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Mutual Fund

Climbing Trees & The Benefit to Cost Ratio


One of the most abundant trees once upon a time in Bangalore as in many other cities across the south used to be the Coconut tree. Thanks to the fact that literally every part of it is useful, the tree is also called a Kalpavrisksha. Growth of city has meant a rise in number of trees being cut down to save on space though even today it’s not un-usual to find such trees in almost any old area across the town.  In fact, at my place we have one that has been yielding fruits for decades.

While most trees can be easily climbed, this is not the case with the Coconut Tree. With a single straight stem and no real grips along the way other than for the groves formed by leaves that have long since gone, climbing requires a certain kind of skill-set.

A coconut tree climber today charges 300 – 400 per tree for a single climb. When I was young, I used to climb trees and yet, never have I tried to climb a coconut tree to pluck the fruits. The risk of falling is just too great for the savings it affords.

Manoj Nagpal tweeted the following story yesterday which seems to imply that investors who try to save pennies by going direct take much bigger risks.

While I disagree with the premise of the story (the guy who climbs the tree himself is not a Direct Mutual Fund Investor, rather he is an Entrepreneur who takes the risk of plucking what he assumes are low lying fruits), it’s true that if you aren’t knowledgeable about finance, it’s better to have an advisor to guide.

In the United States, almost all states now include personal finance in their K–12 standards. Of course, on the other hand household debt is hitting new peaks showcasing that education while helpful isn’t enough to stop us from taking stupid decisions.

In India, I don’t think any school offers classes on how to manage finances. How many students passing out of colleges I wonder can really differentiate between Fixed Deposit and Recurring Deposit let alone the difference between CAGR and XIRR.

A booming stock market along with aggressive marketing by AMFI has meant strong inflows into Mutual Funds. Much of the inflow into Equity funds come in through Distributors who are paid for both brining the client by way of Upfront commission but also are paid through the length of the time the client remains on-board by way of trailing commission.

It is no one’s argument that we don’t need advisors. Most clients require advice on how to organize their investments better. But does that require one to pay a fee in perpetuity regardless of whether advice given has been continuous in nature or was a one off?

For a long period of time, Stock Brokers also doubled up as Advisors given the lack of any other decent alternative. This also meant that pricing was high with investors being charged as a percentage of their investments.

But passage of time has meant that there now exist professional stock advisors who will for a fixed fee guide you on the opportunities that are available. Once a stock broker is reduced to just being an executor, the fee started to fall to the extent that a few discount broker’s today offer to execute your orders without taking a paisa in commission.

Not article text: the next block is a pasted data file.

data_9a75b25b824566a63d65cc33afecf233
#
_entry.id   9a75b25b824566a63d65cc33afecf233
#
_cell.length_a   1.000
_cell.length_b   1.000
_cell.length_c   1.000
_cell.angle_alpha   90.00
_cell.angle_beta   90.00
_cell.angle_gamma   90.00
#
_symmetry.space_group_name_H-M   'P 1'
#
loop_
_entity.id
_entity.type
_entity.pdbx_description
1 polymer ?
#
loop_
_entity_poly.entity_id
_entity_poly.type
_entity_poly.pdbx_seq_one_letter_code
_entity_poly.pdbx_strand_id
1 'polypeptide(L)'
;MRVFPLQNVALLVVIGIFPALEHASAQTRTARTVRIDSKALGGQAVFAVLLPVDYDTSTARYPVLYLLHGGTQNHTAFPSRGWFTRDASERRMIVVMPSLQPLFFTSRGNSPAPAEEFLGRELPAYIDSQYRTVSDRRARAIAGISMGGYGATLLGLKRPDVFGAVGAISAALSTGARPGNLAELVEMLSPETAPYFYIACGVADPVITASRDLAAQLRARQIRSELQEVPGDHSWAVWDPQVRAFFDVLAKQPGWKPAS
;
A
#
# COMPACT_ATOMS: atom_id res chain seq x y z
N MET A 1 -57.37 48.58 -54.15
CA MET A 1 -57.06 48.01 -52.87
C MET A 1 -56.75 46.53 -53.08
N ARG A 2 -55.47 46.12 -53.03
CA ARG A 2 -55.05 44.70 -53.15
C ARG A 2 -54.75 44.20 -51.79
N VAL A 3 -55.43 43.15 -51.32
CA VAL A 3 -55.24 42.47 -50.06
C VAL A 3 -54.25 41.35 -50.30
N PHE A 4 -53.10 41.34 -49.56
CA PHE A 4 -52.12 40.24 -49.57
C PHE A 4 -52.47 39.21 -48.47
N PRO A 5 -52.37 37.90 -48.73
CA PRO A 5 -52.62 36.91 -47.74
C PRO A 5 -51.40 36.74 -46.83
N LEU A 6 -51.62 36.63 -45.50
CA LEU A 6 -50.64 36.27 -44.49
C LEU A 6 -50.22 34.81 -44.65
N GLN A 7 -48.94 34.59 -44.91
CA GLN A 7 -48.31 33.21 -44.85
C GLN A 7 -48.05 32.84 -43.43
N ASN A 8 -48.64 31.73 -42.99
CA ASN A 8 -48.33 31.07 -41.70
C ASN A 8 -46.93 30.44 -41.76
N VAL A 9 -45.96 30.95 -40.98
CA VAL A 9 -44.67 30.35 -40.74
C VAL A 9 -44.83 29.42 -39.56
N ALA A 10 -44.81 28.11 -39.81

Flat Fee based advisory hasn’t really taken off anywhere across the world. The blame though lies on our cognitive biases than regulatory hurdles.

The Power of “Free”

Almost every distributor claims that his services are for free versus the fee based advisor who asks you to upfront a certain sum of money before he would even initiate the process of helping you invest in the right asset classes.

While most of us presume that nothing comes free and there is always a catch, we justify the ignorance by assuming that nothing is anyway being paid out of my pocket. The distributor is anyways compensated by the fund house, so why should I bother.

In a bull market, fees hardly matter given the returns the fund could deliver. But when you are saving for causes such as your Retirement or your children’s education that is a couple of decades away, this small difference can really add up over time.

But the biggest reason for one to either choose a Fee based Advisor or Do it yourself is not just to save money.

“The great thing about reading is that it broadens your life”  ― George R.R. Martin

While we spend our whole lives trying to earn more, isn’t it also important to learn how to deploy the same better. Mistakes happen regardless of whether it’s a decision taken by you or a decision taken by someone you paid. But while you can always learn from your mistakes, the same cannot be really said when the mistake was committed by someone else but impacted you. You then become Collateral Damage.

While we fear that we may stumble, as Alfred Pennyworth says to Bruce Wayne (Batman) – Why do we fall sir? So that we can learn to pick ourselves up.  Your Distributor would love for you to be uninformed for the more uninformed you are, lesser the chances of asking tough questions.

Start with simple concepts and soon you shall find that it’s not all that tough and those complex sounding jargon aren’t really as complex as it seemed from the outside. Even if you were to take the help of an advisor, wouldn’t it be important for you to understand whether he is helping you or helping himself?

To conclude, it all boils down to whether you will take want to take responsibility for the choices you make or hope someone makes the choices for you. And No, Investing in Mutual Funds isn’t a full time job that you would rather outsource.

“The only real mistake is the one from which we learn nothing.”

~John Powell~



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